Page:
iamnothamlet’s #CBR5 Review #60: Assassination Vacation by Sarah Vowell

Sarah Vowell is a charmingly obsessed history nerd with a particular fascination for presidential assassinations and the cottage industry that has sprung up around them. Her book covers the first three assassinations in American history, those of Abraham Lincoln, James Garfield, and William McKinley. Perhaps she decided there were more than enough books about the Kennedy assassination.

Of the three, Lincoln’s is the most well-known, and it takes up the largest portion of the text. Vowell visits the reconstructed Ford’s Theater, Booth’s grave site, the prison that housed Dr. Samuel Mudd, the houses that the president and his assassin and his collaborators lived in, and many, many museums housing artifacts of the shooting. Vowell quickly and capably presents the historical facts around the conspiracy to kill Lincoln, and her wit and verve make this brisk retelling worthwhile even for those quite familiar with the event.

The Garfield and McKinley assassinations are much less renowned, and often are barely covered in standard high school American History classes. Therefore these two sections are a little quirkier than the Lincoln. There aren’t many memorials to Garfield, making those that exist obscure and well worth the attention. McKinley’s presidency has been so thoroughly overshadowed by that of his successor, Teddy Roosevelt, that the circumstances surrounding his death were unfamiliar to me. Especially of interest was the account of Roosevelt receiving the news that McKinley had been shot, making him president. The rambunctious V.P. was summitting a mountain at the time, requiring an Army messenger to sprint uphill to deliver the message.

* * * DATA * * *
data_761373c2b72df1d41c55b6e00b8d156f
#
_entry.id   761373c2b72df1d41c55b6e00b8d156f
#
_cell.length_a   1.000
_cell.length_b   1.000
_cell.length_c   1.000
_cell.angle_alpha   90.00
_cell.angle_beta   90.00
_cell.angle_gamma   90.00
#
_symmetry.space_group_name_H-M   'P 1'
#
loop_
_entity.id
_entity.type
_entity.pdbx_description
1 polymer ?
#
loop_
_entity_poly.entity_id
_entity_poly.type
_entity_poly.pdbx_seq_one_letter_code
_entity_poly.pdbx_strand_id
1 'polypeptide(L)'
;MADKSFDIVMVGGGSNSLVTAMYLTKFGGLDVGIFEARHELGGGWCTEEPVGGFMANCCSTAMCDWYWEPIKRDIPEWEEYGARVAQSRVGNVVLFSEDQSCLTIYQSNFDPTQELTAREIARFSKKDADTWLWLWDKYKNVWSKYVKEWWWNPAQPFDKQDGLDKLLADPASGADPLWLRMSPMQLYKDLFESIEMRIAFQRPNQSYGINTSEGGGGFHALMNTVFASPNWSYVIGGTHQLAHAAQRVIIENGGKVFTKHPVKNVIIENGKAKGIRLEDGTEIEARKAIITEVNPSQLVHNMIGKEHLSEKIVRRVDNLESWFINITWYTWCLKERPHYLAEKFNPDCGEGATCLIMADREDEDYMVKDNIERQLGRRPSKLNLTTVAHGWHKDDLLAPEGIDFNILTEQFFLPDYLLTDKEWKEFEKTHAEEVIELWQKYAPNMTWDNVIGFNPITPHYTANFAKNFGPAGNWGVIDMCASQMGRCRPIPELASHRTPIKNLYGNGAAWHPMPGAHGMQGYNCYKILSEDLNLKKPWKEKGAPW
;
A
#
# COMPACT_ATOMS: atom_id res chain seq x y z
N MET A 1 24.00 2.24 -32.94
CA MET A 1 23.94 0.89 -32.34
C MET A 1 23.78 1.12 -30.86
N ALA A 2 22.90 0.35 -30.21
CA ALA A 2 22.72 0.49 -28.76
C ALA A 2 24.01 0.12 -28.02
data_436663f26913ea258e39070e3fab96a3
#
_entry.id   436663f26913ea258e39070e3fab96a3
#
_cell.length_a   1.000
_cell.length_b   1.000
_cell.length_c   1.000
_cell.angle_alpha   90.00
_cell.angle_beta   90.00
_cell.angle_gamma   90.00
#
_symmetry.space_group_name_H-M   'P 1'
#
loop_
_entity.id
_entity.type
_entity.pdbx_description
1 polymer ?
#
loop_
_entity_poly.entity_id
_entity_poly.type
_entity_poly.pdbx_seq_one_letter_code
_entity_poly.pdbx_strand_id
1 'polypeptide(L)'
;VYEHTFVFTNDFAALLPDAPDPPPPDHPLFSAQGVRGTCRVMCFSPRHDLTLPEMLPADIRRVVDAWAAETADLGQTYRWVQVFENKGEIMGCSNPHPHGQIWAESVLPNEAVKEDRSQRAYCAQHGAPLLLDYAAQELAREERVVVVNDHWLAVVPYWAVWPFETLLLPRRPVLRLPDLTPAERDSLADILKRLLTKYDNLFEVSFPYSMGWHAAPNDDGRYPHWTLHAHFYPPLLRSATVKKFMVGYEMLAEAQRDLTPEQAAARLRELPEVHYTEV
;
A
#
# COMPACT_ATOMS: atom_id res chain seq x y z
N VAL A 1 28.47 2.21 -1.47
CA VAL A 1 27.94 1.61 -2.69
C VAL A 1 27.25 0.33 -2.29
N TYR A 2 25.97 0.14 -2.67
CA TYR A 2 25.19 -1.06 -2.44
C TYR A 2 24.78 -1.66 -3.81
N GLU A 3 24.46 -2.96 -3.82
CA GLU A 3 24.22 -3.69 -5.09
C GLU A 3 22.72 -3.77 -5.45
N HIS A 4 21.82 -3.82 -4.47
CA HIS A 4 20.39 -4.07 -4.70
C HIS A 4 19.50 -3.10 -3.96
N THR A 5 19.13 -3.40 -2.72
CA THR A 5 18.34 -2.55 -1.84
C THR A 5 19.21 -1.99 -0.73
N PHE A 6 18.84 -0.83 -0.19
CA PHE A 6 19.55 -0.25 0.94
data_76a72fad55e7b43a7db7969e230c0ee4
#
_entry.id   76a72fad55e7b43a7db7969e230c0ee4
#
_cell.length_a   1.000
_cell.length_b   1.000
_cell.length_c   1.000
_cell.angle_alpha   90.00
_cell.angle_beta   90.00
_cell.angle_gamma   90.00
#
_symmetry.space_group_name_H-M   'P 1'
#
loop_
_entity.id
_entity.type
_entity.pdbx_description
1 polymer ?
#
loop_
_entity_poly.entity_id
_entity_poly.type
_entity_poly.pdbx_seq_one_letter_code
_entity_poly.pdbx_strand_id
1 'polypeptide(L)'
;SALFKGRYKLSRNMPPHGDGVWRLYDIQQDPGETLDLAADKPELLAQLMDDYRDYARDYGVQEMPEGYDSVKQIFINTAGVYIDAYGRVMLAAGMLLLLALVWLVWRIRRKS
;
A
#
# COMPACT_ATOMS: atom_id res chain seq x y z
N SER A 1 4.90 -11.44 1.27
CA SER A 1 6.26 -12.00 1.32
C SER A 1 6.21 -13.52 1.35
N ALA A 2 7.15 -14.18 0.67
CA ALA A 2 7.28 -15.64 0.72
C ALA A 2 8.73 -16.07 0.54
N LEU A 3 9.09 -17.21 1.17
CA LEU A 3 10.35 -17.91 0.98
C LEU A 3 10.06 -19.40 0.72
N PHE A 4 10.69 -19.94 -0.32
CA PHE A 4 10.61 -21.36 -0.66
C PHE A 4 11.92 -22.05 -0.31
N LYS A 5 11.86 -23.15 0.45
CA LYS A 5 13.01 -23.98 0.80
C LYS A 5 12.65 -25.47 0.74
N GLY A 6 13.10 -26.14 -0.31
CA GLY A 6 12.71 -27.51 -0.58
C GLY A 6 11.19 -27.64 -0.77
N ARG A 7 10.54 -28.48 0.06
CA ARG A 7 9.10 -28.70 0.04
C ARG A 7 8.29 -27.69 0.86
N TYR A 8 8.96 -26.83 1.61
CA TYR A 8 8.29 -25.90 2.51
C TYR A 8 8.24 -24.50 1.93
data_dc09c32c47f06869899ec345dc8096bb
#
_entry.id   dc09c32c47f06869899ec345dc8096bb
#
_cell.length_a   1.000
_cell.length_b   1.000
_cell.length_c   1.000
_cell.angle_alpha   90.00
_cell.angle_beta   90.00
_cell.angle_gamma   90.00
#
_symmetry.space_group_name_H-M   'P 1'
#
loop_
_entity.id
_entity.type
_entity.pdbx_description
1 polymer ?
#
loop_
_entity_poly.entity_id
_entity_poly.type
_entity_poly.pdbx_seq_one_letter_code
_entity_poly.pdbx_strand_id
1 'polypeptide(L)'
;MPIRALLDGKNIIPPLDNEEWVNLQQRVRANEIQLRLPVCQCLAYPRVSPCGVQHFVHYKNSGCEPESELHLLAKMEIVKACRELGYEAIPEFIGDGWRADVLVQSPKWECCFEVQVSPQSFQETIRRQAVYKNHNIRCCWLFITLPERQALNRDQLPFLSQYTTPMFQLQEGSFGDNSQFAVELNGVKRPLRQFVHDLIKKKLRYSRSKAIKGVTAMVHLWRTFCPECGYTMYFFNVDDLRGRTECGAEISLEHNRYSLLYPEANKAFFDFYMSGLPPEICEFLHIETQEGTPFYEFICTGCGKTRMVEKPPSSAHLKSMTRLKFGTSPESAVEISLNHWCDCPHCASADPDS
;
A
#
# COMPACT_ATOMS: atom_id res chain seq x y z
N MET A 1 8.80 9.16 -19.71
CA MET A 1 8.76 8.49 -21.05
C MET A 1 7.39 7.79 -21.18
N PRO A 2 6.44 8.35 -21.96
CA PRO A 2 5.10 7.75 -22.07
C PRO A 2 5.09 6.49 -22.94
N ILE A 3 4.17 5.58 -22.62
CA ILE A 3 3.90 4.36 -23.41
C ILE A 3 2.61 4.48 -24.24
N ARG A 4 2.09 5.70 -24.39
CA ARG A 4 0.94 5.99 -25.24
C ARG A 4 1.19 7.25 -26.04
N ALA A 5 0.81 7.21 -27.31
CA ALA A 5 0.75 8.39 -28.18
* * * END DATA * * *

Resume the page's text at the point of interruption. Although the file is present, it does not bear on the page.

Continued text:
Vowell’s interest in anything with even the slightest connection to these events is infectious, and her ability to connect the administrations of the past with their more recent successors is amusing and interesting to consider. While Vowell’s unflagging liberalism might rankle some, her self-deprecating humor makes it be irritated by her.

For both serious students and for those who could stand to fill in the gaps of their education, Assassination Vacation is a quick, fun look into some of the darker moments in our nation’s history.

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